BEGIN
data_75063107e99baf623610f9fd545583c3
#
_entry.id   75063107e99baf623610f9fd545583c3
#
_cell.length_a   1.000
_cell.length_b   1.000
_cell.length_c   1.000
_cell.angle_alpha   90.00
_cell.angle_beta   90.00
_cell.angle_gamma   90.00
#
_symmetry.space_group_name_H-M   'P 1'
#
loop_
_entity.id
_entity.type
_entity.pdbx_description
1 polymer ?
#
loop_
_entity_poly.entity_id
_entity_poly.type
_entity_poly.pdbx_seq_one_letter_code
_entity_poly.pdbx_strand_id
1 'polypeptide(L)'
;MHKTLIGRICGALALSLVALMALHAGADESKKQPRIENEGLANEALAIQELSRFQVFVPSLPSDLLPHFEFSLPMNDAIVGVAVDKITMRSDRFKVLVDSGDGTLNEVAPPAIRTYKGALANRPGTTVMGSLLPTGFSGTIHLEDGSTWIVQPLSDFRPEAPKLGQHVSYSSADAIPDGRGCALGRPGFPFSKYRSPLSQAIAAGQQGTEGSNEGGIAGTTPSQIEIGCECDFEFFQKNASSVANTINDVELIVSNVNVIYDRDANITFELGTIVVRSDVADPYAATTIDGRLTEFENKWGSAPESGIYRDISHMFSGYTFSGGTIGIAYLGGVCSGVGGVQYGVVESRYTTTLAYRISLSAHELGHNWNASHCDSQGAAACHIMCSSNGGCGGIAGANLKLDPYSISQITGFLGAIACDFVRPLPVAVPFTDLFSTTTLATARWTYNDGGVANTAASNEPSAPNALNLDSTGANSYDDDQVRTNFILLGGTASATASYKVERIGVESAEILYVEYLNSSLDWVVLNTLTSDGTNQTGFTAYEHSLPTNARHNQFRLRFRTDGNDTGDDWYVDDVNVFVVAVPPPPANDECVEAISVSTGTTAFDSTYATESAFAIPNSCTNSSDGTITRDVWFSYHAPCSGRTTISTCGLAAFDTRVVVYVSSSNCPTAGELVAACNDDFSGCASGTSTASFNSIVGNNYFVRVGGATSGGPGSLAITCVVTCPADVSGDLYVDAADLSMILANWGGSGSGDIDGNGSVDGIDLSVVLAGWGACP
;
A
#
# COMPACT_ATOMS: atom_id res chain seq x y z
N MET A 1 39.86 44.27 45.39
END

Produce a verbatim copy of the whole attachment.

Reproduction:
data_75063107e99baf623610f9fd545583c3
#
_entry.id   75063107e99baf623610f9fd545583c3
#
_cell.length_a   1.000
_cell.length_b   1.000
_cell.length_c   1.000
_cell.angle_alpha   90.00
_cell.angle_beta   90.00
_cell.angle_gamma   90.00
#
_symmetry.space_group_name_H-M   'P 1'
#
loop_
_entity.id
_entity.type
_entity.pdbx_description
1 polymer ?
#
loop_
_entity_poly.entity_id
_entity_poly.type
_entity_poly.pdbx_seq_one_letter_code
_entity_poly.pdbx_strand_id
1 'polypeptide(L)'
;MHKTLIGRICGALALSLVALMALHAGADESKKQPRIENEGLANEALAIQELSRFQVFVPSLPSDLLPHFEFSLPMNDAIVGVAVDKITMRSDRFKVLVDSGDGTLNEVAPPAIRTYKGALANRPGTTVMGSLLPTGFSGTIHLEDGSTWIVQPLSDFRPEAPKLGQHVSYSSADAIPDGRGCALGRPGFPFSKYRSPLSQAIAAGQQGTEGSNEGGIAGTTPSQIEIGCECDFEFFQKNASSVANTINDVELIVSNVNVIYDRDANITFELGTIVVRSDVADPYAATTIDGRLTEFENKWGSAPESGIYRDISHMFSGYTFSGGTIGIAYLGGVCSGVGGVQYGVVESRYTTTLAYRISLSAHELGHNWNASHCDSQGAAACHIMCSSNGGCGGIAGANLKLDPYSISQITGFLGAIACDFVRPLPVAVPFTDLFSTTTLATARWTYNDGGVANTAASNEPSAPNALNLDSTGANSYDDDQVRTNFILLGGTASATASYKVERIGVESAEILYVEYLNSSLDWVVLNTLTSDGTNQTGFTAYEHSLPTNARHNQFRLRFRTDGNDTGDDWYVDDVNVFVVAVPPPPANDECVEAISVSTGTTAFDSTYATESAFAIPNSCTNSSDGTITRDVWFSYHAPCSGRTTISTCGLAAFDTRVVVYVSSSNCPTAGELVAACNDDFSGCASGTSTASFNSIVGNNYFVRVGGATSGGPGSLAITCVVTCPADVSGDLYVDAADLSMILANWGGSGSGDIDGNGSVDGIDLSVVLAGWGACP
;
A
#
# COMPACT_ATOMS: atom_id res chain seq x y z
N MET A 1 39.86 44.27 45.39